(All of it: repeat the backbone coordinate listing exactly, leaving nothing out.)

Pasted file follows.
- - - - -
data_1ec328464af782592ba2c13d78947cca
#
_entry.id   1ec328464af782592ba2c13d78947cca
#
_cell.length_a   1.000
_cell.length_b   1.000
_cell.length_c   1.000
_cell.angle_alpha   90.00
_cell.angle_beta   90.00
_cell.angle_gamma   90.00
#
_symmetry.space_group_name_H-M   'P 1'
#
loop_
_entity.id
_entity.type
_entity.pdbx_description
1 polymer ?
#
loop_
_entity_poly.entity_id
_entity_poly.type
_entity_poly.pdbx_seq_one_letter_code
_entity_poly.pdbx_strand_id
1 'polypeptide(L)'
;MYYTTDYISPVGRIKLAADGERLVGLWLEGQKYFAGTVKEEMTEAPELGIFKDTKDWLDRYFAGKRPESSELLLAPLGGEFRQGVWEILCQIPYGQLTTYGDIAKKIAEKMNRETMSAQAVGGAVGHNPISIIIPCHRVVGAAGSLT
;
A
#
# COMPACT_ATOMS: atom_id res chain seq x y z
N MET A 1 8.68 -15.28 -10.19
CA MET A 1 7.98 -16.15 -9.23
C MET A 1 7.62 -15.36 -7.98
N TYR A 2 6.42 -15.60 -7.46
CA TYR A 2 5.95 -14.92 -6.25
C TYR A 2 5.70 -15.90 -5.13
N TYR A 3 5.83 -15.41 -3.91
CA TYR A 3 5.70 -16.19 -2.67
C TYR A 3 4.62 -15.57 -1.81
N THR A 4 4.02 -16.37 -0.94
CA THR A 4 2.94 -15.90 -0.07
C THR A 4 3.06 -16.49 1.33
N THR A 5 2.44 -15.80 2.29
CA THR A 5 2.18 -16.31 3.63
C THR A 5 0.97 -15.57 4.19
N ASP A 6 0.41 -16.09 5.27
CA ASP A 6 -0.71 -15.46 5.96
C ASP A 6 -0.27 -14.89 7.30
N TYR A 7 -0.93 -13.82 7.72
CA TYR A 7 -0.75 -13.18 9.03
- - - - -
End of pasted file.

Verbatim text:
data_1ec328464af782592ba2c13d78947cca
#
_entry.id   1ec328464af782592ba2c13d78947cca
#
_cell.length_a   1.000
_cell.length_b   1.000
_cell.length_c   1.000
_cell.angle_alpha   90.00
_cell.angle_beta   90.00
_cell.angle_gamma   90.00
#
_symmetry.space_group_name_H-M   'P 1'
#
loop_
_entity.id
_entity.type
_entity.pdbx_description
1 polymer ?
#
loop_
_entity_poly.entity_id
_entity_poly.type
_entity_poly.pdbx_seq_one_letter_code
_entity_poly.pdbx_strand_id
1 'polypeptide(L)'
;MYYTTDYISPVGRIKLAADGERLVGLWLEGQKYFAGTVKEEMTEAPELGIFKDTKDWLDRYFAGKRPESSELLLAPLGGEFRQGVWEILCQIPYGQLTTYGDIAKKIAEKMNRETMSAQAVGGAVGHNPISIIIPCHRVVGAAGSLT
;
A
#
# COMPACT_ATOMS: atom_id res chain seq x y z
N MET A 1 8.68 -15.28 -10.19
CA MET A 1 7.98 -16.15 -9.23
C MET A 1 7.62 -15.36 -7.98
N TYR A 2 6.42 -15.60 -7.46
CA TYR A 2 5.95 -14.92 -6.25
C TYR A 2 5.70 -15.90 -5.13
N TYR A 3 5.83 -15.41 -3.91
CA TYR A 3 5.70 -16.19 -2.67
C TYR A 3 4.62 -15.57 -1.81
N THR A 4 4.02 -16.37 -0.94
CA THR A 4 2.94 -15.90 -0.07
C THR A 4 3.06 -16.49 1.33
N THR A 5 2.44 -15.80 2.29
CA THR A 5 2.18 -16.31 3.63
C THR A 5 0.97 -15.57 4.19
N ASP A 6 0.41 -16.09 5.27
CA ASP A 6 -0.71 -15.46 5.96
C ASP A 6 -0.27 -14.89 7.30
N TYR A 7 -0.93 -13.82 7.72
CA TYR A 7 -0.75 -13.18 9.03